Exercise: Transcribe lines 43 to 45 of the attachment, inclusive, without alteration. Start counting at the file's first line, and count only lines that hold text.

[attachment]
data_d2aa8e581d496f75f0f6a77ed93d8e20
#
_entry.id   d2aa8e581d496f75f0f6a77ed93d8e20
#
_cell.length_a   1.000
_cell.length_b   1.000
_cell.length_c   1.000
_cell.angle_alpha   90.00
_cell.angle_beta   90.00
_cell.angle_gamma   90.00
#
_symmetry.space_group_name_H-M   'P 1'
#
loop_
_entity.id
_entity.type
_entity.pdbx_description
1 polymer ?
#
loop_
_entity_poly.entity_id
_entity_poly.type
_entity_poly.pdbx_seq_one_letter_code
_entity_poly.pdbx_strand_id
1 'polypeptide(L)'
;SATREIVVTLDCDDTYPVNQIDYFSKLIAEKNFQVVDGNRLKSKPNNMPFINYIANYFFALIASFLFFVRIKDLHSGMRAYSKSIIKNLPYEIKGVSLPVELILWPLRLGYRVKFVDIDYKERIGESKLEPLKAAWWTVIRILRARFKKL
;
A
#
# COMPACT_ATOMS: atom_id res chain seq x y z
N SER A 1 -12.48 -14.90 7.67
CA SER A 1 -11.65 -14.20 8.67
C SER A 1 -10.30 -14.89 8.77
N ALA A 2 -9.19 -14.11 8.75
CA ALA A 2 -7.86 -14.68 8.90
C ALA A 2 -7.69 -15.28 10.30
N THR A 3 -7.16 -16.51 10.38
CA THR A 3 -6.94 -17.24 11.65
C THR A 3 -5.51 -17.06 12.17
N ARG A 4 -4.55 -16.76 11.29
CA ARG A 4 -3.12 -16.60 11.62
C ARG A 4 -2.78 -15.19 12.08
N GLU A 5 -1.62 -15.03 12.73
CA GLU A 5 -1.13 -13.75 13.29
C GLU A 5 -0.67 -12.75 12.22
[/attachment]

N GLU A 5 -1.62 -15.03 12.73
CA GLU A 5 -1.13 -13.75 13.29
C GLU A 5 -0.67 -12.75 12.22